Police and Crime Commissioners
Six months after being elected to set local policing priorities and hold forces to account, Simon Cox asks how well Police and Crime Commissioners are getting on with the job.
Police and Crime Commissioners, it was argued, would make the police more accountable by providing oversight by a directly elected individual, who would in turn be subject to strict checks and balances. Yet, the electorate failed to vote in high numbers for such an idea; the November 2012 elections recorded an average turnout of just 15%.
A string of headlines in recent weeks has questioned the judgement of some PCCs, whether it's claiming expenses for two limousine journeys costing £700, attempting to hire a full-time youth commissioner, or appointing friends and former colleagues to well-paid jobs in the Police and Crime Commissioner office.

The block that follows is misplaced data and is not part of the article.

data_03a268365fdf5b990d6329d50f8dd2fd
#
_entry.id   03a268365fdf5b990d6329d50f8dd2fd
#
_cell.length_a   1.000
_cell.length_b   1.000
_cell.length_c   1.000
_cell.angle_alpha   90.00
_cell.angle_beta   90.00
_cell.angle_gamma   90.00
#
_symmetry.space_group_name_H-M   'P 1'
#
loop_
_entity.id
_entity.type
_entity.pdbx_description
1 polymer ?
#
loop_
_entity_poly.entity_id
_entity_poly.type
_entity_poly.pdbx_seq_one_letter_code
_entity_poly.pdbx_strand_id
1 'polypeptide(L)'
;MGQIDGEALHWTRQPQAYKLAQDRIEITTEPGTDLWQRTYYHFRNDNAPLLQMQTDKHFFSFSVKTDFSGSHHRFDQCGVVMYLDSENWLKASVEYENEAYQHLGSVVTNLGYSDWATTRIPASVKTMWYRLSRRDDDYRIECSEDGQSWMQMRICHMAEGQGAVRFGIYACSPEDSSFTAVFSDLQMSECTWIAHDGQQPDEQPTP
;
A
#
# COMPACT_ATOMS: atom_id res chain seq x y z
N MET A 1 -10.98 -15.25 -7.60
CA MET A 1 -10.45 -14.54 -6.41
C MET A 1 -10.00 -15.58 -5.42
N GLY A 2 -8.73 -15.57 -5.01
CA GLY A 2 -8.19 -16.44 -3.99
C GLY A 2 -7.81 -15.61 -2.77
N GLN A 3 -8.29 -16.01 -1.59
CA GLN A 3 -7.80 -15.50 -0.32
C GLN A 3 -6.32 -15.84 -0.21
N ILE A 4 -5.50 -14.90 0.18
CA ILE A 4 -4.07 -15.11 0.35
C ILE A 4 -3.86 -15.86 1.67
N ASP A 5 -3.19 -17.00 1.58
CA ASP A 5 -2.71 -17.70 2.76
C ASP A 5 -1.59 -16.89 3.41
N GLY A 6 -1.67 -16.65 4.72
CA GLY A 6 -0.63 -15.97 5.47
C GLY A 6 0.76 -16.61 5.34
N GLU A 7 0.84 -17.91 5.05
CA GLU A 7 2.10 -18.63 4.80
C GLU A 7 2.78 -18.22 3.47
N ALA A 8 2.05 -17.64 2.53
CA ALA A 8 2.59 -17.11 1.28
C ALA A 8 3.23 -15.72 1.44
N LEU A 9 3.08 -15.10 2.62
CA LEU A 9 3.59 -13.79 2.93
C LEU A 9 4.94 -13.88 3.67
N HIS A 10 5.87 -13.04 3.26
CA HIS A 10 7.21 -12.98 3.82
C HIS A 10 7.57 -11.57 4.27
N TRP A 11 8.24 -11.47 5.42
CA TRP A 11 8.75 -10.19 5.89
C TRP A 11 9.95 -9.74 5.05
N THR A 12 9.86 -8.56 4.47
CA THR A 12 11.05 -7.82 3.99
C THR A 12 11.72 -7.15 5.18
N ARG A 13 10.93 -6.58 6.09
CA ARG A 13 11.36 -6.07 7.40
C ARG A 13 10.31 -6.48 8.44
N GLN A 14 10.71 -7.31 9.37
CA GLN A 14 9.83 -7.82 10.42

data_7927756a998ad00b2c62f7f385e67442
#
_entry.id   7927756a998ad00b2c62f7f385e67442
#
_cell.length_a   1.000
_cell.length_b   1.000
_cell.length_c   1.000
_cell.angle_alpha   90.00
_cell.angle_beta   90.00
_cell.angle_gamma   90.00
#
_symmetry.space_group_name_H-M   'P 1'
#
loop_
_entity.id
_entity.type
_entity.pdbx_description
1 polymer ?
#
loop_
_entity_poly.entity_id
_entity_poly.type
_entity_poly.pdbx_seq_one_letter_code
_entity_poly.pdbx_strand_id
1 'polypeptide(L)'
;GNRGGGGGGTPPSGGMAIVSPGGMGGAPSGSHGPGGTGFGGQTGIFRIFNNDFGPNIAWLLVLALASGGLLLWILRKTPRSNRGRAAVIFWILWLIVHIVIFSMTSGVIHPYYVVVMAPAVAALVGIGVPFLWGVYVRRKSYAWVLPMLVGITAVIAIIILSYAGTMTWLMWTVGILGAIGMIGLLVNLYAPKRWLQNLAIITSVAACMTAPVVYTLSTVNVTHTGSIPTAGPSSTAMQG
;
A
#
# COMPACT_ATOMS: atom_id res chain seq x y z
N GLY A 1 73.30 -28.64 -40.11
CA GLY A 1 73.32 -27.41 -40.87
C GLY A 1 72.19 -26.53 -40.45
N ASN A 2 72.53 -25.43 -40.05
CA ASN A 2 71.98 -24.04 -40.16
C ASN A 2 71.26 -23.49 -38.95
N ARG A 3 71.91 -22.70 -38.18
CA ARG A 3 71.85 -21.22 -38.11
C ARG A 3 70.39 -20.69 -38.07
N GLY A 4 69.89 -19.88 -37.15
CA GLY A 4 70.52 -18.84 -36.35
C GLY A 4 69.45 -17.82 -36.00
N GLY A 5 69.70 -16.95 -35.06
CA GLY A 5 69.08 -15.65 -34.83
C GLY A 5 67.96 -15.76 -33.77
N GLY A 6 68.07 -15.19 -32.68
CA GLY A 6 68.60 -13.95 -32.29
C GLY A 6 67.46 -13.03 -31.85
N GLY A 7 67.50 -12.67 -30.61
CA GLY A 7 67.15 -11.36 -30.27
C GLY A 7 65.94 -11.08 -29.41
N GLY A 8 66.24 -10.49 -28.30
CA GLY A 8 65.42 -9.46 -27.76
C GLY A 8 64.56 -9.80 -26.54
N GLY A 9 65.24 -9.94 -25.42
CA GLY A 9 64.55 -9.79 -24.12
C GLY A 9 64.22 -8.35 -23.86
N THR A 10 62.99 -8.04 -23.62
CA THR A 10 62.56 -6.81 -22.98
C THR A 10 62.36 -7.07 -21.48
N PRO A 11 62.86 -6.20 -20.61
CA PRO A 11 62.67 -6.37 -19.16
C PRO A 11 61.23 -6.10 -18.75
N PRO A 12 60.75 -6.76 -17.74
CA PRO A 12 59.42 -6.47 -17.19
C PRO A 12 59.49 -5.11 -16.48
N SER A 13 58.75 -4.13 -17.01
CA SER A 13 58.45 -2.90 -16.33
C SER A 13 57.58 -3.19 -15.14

Six months after they were elected, Simon Cox investigates how well Police and Crime Commissioners are getting on in the job.
The Report will investigate why some Commissioners appear to be more active than others and will explore the different styles they have adopted. The programme will speak to a selection of Commissioners elected in 41 areas across England and Wales about the key decisions they've made on budgets, staffing and policing priorities.
Producer: Hannah Barnes.